Growing up in the country and on a farm, it was commonplace to preserve as much of the summer’s harvest as possible. My parents and grandparents worked all spring, summer, and fall planting gardens, picking vegetables, tending fruit trees, picking berries, and then canning, freezing, and storing much of it for future use. I can still see kitchen counters covered with Mason jars of green beans, tomatoes, and black raspberry jam, and the beauty of the jewel-tone colors as the sun shone through the glass and its hard-earned contents. It’s because of this seasonal tradition that I observed and participated in as a child that I appreciate the work that goes into preserving as well as the delight in enjoying something homemade. That’s why I love using a familiar recipe or even finding a new one each year to preserve something special to share. So, when I was leafing through epicurious cooking magazine recently and discovered a recipe for wine jelly–specifically, Sauternes and sage jelly, I knew I had to try it. I’ve made fruit jams and jellies, pickles, and even chutney in the past, but I’ve never tried making wine jelly–until now. The cooking magazine raved about this jelly, describing it as “sophisticated and subtle.” It also stated that it was a delicious substitute to the green mint jelly that traditionally accompanies lamb. Actually, this sublime jelly is wonderful with any roasted or grilled meat and is a fantastic […]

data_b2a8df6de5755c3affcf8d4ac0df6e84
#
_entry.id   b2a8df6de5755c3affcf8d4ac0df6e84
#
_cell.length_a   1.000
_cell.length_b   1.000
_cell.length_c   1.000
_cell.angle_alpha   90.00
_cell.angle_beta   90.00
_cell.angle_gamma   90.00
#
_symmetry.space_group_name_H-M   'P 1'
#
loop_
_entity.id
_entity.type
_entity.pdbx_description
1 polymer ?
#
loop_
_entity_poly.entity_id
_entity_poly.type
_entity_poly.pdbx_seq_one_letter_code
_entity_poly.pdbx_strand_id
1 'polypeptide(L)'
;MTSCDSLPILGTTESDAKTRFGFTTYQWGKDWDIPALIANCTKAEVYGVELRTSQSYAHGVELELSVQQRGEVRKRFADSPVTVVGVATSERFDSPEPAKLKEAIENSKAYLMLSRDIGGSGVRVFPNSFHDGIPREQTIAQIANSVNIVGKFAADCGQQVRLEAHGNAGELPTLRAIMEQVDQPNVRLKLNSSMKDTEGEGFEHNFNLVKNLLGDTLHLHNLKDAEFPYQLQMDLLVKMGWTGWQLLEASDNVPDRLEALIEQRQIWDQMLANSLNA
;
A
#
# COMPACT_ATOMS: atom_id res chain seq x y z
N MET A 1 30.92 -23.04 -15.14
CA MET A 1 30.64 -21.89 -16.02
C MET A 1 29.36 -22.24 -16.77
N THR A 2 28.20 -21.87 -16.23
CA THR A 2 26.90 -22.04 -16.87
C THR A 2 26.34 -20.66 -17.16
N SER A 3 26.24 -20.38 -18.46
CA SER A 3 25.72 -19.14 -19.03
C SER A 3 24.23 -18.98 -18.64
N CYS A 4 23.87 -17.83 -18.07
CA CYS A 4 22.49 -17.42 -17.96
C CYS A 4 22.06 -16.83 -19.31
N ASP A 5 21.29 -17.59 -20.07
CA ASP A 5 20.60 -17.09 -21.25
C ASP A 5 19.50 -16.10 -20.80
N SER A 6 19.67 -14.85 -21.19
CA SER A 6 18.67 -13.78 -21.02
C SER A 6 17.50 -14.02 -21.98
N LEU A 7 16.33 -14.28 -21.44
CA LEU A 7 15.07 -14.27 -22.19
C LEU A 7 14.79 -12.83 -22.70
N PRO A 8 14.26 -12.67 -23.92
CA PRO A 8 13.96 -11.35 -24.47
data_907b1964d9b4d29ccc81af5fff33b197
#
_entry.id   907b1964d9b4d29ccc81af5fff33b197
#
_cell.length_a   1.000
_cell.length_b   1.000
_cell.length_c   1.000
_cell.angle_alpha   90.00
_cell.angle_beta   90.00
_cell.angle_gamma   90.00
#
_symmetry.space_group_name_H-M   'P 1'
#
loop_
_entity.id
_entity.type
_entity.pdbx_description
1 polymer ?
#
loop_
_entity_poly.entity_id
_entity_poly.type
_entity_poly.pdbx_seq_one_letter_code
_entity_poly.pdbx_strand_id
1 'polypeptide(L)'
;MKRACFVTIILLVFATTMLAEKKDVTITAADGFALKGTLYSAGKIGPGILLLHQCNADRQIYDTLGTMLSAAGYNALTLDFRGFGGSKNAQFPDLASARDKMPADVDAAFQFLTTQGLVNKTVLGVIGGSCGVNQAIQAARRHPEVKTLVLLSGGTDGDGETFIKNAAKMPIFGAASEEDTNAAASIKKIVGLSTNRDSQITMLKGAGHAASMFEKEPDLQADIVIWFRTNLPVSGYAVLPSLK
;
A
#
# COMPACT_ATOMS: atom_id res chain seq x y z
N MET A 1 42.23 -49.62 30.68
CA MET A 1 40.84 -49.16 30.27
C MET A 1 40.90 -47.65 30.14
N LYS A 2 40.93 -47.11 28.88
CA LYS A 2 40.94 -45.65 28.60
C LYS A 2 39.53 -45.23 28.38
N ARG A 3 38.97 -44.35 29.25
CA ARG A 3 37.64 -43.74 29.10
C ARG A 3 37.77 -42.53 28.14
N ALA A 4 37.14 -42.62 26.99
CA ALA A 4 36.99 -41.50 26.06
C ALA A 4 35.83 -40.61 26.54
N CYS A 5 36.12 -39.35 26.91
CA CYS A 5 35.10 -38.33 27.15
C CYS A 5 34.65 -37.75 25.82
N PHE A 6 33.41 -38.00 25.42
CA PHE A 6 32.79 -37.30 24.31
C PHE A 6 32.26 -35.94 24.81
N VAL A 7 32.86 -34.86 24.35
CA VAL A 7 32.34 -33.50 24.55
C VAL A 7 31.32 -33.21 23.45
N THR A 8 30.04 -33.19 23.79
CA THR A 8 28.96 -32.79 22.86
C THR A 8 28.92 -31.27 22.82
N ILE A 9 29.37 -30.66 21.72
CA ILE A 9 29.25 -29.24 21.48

I enjoy salads all year long–mainly, because they’re healthy and don’t take too long to prepare. Salads with roasted vegetables and/or fruit are a favorite. Roasting adds so much flavor and helps create a more satisfying meal. For this pear salad recipe, carmelizing the pears on top of the stove prevents them from becoming overcooked–as they do when oven-roasted. The balsamic vinegar is used to make a fruity vinaigrette that accentuates the pears’ flavor. In addition, a couple of extra tablespoons of the vinegar is stirred into the hot pan while cooking the pears, creating a glazy coating. For the greens, a mix of crunchy, mild green leaf lettuce works well. Add salty Parmesan to offset the pears’ natural sweetness and pecans for buttery richness. And, you have a lovely autumn salad with lots of appeal! Finding a suitable wine pairing for salad can sometimes be challenging, especially when balsamic vinegar is involved. However, this salad pairs well with sparkling wine or Champagne. Enjoy! Pan-Roasted Pear Salad with Parmesan and Pecans: Serves 6 *Use organic ingredients when possible Ingredients: 1 1/2 pounds pears, quartered lengthwise and cored Salt and pepper 2 tablespoons olive oil 3 tablespoons plus 1 teaspoon balsamic vinegar 1 small shallot, minced 1/2 teaspoon sugar 1/2 small head green leaf lettuce (4 ounces), torn into 1-inch pieces or loose mixed greens 1 cup shaved Parmesan cheese 3 tablespoons chopped pecans, toasted Method: –Toss pears with 1/4 teaspoon […]